Cal  Thomas

Presidential candidates in time of war claim to have a peace plan. Fifty years ago, Dwight Eisenhower said he would go to Korea to help end that war. He went, but the war ended in stalemate, which continues to this day.

Richard Nixon said he had a plan for ending the Vietnam War, after Lyndon Johnson got us deeper into "the big muddy," but he couldn't say what it was during the campaign for fear of hurting its chances. The plan turned out to be more bombing of North Vietnam, along with "peace talks" in Paris that gave the communist North the victory it had pursued on the battlefield.

Now John Kerry is the man with a plan. The newly-minted Democratic presidential nominee appeared Aug. 1 on CBS's "Face the Nation." Like Nixon, Kerry says he can't reveal his plan because he doesn't want to "(negotiate) it publicly." Kerry says "a fresh start (meaning the election of himself) changes the equation, particularly changes it for leaders in other countries who have great difficulty right now associating themselves with our policy and with the United States because of the way this administration has burned those bridges."

One is forced to guess what Kerry's plan might be, along with the potential detriment or benefit to American prestige and credibility.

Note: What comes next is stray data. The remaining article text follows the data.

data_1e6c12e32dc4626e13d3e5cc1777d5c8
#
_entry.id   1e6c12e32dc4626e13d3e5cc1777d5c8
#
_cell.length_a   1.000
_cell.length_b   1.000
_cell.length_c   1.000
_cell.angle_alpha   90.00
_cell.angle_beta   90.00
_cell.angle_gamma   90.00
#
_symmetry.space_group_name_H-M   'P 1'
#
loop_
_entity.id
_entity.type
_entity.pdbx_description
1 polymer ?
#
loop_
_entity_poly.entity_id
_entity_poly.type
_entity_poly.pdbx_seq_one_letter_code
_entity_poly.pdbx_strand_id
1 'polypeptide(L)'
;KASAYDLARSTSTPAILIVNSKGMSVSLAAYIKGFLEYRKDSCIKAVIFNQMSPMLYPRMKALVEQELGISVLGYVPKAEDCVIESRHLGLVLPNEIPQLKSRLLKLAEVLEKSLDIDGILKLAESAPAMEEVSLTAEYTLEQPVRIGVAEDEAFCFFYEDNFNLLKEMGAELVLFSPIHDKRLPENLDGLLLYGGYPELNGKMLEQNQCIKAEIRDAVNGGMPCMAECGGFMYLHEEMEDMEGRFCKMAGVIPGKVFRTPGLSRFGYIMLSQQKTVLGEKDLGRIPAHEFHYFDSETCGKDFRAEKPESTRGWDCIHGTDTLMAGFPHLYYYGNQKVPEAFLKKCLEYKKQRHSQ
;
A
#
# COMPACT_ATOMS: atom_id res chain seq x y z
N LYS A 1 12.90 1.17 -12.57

It is apparent from Kerry's statements that he highly values what other nations and even the powerless United Nations think of the United States. If they do not like the United States' policy to liberate a nation whose dictator slaughtered hundreds of thousands of his own people (and at least as many others in Iran and, through Saddam Hussein's financing of terrorists, untold numbers worldwide), what policy would they like?

Should the United States tailor its policies to conform to those of other nations and entities whose primary interests can never be in America's best interest? Would Kerry defer to the French and German governments and, if positions clash, adopt their policies over those that most benefit the United States? Kerry should have to answer such questions. A president must always put America's interests first.

Kerry claims to have the ear of "foreign leaders," asserting early in the campaign that many of them with whom he has spoken prefer him over President Bush. When challenged, he would not (or could not) name one, and there is no record of his ever having traveled to another country to consult with leaders.

Kerry has said he believes the Bush administration did not send enough troops to Iraq and that, as president, he would not rule out sending more. But on "Face the Nation," he said he does not "envision" sending additional forces, even though he claims we have been fighting the war "on the cheap."

Cal Thomas

Get Cal Thomas' new book, What Works, at Amazon.

Cal Thomas is co-author (with Bob Beckel) of the book, "Common Ground: How to Stop the Partisan War That is Destroying America".
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